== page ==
In recent decades, our national record looks good. Annual UK territorial greenhouse gas emissions fell 49% between 1990 and 2020, from more than 800 million tonnes of carbon dioxide equivalent (mtCO2e) to just over 400 mtCO2e.
In 2018, the UK was responsible for just 1.1% of global greenhouse gas emissions.
Meanwhile, the top five emitting countries together - China, USA, India, Russia, and Japan - account for 58% of all the world's greenhouse gases, with China alone responsible for 28% of global emissions.
So, will cutting UK carbon emissions further make any real difference to preventing climate change?
The statistics above are based on what happens within each country's boundaries, known as production-based or territorial greenhouse gas emissions. They don't account for consumption-based emissions that result from the production of imported goods.
The UK is a net importer of emissions - we import more carbon dioxide embedded in goods than we export. In 2018, our production-based emissions were 5.66 tonnes per person, but when consumption is taken into account that increased to 8.05 tonnes per person.
That makes our per capita emissions higher than China, whose consumption-based emissions were 6.28 tonnes per person in 2018.
It's worth noting, though, that China's emissions continue to rise, whilst the UK's are falling overall.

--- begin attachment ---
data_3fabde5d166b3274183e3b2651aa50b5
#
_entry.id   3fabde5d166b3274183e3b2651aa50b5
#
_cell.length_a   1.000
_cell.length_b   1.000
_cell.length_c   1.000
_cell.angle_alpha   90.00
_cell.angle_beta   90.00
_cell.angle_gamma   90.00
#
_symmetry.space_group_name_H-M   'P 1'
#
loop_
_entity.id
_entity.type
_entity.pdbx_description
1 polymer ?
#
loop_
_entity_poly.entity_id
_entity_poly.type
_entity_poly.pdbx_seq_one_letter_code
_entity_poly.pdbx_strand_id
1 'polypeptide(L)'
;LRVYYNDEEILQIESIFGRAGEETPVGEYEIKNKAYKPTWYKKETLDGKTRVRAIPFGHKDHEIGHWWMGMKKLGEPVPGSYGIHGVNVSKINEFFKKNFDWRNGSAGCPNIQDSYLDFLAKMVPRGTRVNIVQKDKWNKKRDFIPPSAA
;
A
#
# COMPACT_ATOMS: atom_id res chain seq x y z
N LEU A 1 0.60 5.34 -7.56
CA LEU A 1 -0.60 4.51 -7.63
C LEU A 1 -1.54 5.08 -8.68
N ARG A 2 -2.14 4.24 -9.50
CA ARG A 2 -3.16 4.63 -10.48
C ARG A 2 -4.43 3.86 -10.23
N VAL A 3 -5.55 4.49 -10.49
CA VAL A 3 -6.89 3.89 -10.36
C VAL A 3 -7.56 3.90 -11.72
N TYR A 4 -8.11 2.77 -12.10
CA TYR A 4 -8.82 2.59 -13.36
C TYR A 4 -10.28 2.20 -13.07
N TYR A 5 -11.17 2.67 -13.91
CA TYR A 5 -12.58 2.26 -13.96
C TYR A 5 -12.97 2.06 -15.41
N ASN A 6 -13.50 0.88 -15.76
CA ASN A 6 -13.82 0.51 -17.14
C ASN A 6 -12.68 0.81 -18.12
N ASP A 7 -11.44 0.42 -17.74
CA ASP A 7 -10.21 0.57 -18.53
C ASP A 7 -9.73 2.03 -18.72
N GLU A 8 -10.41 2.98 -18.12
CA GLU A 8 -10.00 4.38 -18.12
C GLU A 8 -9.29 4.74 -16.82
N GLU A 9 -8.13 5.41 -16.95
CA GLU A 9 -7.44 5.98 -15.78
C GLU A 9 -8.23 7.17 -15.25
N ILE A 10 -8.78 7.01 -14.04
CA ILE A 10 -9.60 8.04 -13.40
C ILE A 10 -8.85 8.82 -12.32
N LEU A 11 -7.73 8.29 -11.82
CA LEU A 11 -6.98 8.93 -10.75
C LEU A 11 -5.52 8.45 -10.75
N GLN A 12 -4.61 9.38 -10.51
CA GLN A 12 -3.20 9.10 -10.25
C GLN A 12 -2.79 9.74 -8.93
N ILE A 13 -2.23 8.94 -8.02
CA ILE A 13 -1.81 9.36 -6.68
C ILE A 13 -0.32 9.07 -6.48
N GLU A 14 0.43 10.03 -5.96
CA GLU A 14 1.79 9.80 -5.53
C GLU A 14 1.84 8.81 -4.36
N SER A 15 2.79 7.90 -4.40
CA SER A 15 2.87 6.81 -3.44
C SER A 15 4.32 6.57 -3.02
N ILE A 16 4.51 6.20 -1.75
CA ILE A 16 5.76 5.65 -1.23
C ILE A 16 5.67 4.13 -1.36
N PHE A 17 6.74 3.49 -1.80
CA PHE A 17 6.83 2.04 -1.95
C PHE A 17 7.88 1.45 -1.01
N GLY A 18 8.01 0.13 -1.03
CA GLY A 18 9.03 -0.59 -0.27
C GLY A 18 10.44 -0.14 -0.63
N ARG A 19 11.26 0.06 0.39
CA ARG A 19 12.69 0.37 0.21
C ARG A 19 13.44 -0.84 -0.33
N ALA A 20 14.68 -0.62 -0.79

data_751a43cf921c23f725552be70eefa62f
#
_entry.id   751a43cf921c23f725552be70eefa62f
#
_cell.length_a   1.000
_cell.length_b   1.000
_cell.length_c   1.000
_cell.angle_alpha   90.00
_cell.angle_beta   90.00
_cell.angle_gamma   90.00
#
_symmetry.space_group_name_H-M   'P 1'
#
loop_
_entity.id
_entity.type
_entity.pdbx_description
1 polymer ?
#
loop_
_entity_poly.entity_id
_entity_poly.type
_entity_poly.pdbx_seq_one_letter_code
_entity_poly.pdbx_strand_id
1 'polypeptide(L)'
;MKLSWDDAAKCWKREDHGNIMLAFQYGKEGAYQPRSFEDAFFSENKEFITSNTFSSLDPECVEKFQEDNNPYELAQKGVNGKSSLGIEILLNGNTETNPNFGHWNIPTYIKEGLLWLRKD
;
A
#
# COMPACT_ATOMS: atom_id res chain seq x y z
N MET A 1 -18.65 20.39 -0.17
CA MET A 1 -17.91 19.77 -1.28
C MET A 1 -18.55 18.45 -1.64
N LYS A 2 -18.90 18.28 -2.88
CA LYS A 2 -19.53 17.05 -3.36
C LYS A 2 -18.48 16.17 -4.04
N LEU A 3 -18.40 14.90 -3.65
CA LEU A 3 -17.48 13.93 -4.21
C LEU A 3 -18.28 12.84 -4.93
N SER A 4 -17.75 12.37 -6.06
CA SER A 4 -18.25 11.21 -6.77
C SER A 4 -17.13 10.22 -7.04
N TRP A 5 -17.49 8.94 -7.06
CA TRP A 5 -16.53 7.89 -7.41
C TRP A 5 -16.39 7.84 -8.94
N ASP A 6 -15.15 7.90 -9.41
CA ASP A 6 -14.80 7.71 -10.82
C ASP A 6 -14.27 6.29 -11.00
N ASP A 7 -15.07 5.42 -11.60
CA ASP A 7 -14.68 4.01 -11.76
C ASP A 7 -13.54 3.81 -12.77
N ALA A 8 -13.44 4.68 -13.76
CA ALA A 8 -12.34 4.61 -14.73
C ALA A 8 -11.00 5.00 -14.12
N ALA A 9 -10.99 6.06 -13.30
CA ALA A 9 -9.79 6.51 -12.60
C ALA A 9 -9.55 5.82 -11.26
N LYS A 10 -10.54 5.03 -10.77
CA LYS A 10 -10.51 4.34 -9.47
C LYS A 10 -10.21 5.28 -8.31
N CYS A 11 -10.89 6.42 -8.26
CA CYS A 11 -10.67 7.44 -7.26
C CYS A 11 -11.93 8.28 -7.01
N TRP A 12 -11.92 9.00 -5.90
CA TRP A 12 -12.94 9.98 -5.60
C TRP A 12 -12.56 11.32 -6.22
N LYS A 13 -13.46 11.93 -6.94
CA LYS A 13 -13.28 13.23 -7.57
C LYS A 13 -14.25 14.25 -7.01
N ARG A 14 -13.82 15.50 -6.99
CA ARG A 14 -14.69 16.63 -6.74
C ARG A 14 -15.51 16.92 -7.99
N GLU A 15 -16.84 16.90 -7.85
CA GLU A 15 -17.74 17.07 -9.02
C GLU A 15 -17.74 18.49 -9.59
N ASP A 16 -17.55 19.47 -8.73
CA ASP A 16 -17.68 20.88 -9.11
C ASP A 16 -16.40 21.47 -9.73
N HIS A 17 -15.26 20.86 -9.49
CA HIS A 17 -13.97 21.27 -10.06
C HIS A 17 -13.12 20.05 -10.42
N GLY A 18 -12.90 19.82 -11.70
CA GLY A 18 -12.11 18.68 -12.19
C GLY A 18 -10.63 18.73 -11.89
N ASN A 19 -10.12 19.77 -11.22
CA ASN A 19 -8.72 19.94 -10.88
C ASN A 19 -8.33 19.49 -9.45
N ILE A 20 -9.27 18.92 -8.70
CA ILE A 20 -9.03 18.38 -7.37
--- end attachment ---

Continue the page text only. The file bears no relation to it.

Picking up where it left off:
Buying imported consumer goods like electronics, clothing, toys, and furniture means we outsource our greenhouse gas emissions and other pollution to other countries. We can't control how sustainably, or otherwise, those goods are made. China, our biggest source of imported goods in 2020, relies on coal-fired power stations for more than half of its electricity supply.
Chinese factories, warehouses and distribution networks use carbon-intensive electricity to produce and export our goods - but these emissions appear on China's carbon footprint, not ours.
And it's not just China. The top three countries for UK imports last year all use far more coal than we do, as shown below.
|United Kingdom imports by country 2020||Value ($Billion)||Coal generation (TWh)||Percentage of electricity from coal|
For comparison, the UK generated 5.3TWh (terawatt-hours) of electricity from coal in 2020, making up just 1.7% of our total electricity generation.
That's why it's crucial for world leaders to come together at the COP conferences to come up with a joined-up approach.
As the COP26 talks aim for a global agreement for all countries to phase out coal-fired power and achieve net zero carbon more quickly, consumers also have a role to play.
Most of us own things imported from all over the world, but we can all buy less and buy better.
Buying better isn't about buying British - although that is sometimes the most sustainable choice - but about trying to be a more conscious consumer.
We can find out where and how products are made, who makes them and how sustainable they are. And we can buy energy efficient and sustainable products that are designed to last.
Buying sustainably doesn't have to be more expensive, either. It's often possible to save money by using things you already own; re-use, re-purpose, and upcycle. If the product you're looking for doesn't have to be brand new, why not swap, borrow, hire, or buy it second-hand instead.
They might be small actions, but the more we do them, the more we can influence governments and businesses to make bigger changes, not just in the UK but around the world.
No matter what the outcome of COP26, consumers can make a difference by demanding better environmental information from retailers and manufacturers, and by choosing sustainable products.